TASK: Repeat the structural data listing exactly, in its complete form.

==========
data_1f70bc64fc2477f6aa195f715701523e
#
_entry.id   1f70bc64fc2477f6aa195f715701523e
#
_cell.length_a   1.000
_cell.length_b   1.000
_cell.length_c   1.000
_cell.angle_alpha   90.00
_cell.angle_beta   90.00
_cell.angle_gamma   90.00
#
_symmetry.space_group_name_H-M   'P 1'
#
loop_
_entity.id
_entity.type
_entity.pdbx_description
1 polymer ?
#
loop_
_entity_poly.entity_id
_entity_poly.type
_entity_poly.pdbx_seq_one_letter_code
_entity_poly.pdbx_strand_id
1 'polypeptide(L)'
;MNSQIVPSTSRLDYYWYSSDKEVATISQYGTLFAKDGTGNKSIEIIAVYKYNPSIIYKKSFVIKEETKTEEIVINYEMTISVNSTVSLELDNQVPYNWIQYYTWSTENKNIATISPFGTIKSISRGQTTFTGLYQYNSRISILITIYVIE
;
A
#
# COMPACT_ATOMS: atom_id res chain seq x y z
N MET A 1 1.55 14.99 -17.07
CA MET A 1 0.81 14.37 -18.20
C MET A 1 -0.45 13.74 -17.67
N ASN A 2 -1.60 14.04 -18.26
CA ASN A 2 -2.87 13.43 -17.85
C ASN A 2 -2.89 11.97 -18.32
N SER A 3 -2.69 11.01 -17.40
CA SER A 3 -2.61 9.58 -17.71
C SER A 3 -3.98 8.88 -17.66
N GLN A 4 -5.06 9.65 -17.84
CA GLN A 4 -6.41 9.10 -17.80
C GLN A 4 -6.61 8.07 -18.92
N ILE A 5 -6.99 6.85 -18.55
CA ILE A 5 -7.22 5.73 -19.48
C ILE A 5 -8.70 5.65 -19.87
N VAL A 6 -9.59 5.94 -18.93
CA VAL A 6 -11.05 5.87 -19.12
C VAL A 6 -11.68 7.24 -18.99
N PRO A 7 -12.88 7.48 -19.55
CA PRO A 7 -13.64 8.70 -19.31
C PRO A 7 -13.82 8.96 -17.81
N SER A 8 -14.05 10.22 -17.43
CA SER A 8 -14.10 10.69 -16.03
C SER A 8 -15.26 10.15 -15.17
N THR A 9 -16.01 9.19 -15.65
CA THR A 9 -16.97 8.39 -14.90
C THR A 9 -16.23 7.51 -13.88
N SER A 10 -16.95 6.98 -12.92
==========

data_1f70bc64fc2477f6aa195f715701523e
#
_entry.id   1f70bc64fc2477f6aa195f715701523e
#
_cell.length_a   1.000
_cell.length_b   1.000
_cell.length_c   1.000
_cell.angle_alpha   90.00
_cell.angle_beta   90.00
_cell.angle_gamma   90.00
#
_symmetry.space_group_name_H-M   'P 1'
#
loop_
_entity.id
_entity.type
_entity.pdbx_description
1 polymer ?
#
loop_
_entity_poly.entity_id
_entity_poly.type
_entity_poly.pdbx_seq_one_letter_code
_entity_poly.pdbx_strand_id
1 'polypeptide(L)'
;MNSQIVPSTSRLDYYWYSSDKEVATISQYGTLFAKDGTGNKSIEIIAVYKYNPSIIYKKSFVIKEETKTEEIVINYEMTISVNSTVSLELDNQVPYNWIQYYTWSTENKNIATISPFGTIKSISRGQTTFTGLYQYNSRISILITIYVIE
;
A
#
# COMPACT_ATOMS: atom_id res chain seq x y z
N MET A 1 1.55 14.99 -17.07
CA MET A 1 0.81 14.37 -18.20
C MET A 1 -0.45 13.74 -17.67
N ASN A 2 -1.60 14.04 -18.26
CA ASN A 2 -2.87 13.43 -17.85
C ASN A 2 -2.89 11.97 -18.32
N SER A 3 -2.69 11.01 -17.40
CA SER A 3 -2.61 9.58 -17.71
C SER A 3 -3.98 8.88 -17.66
N GLN A 4 -5.06 9.65 -17.84
CA GLN A 4 -6.41 9.10 -17.80
C GLN A 4 -6.61 8.07 -18.92
N ILE A 5 -6.99 6.85 -18.55
CA ILE A 5 -7.22 5.73 -19.48
C ILE A 5 -8.70 5.65 -19.87
N VAL A 6 -9.59 5.94 -18.93
CA VAL A 6 -11.05 5.87 -19.12
C VAL A 6 -11.68 7.24 -18.99
N PRO A 7 -12.88 7.48 -19.55
CA PRO A 7 -13.64 8.70 -19.31
C PRO A 7 -13.82 8.96 -17.81
N SER A 8 -14.05 10.22 -17.43
CA SER A 8 -14.10 10.69 -16.03
C SER A 8 -15.26 10.15 -15.17
N THR A 9 -16.01 9.19 -15.65
CA THR A 9 -16.97 8.39 -14.90
C THR A 9 -16.23 7.51 -13.88
N SER A 10 -16.95 6.98 -12.92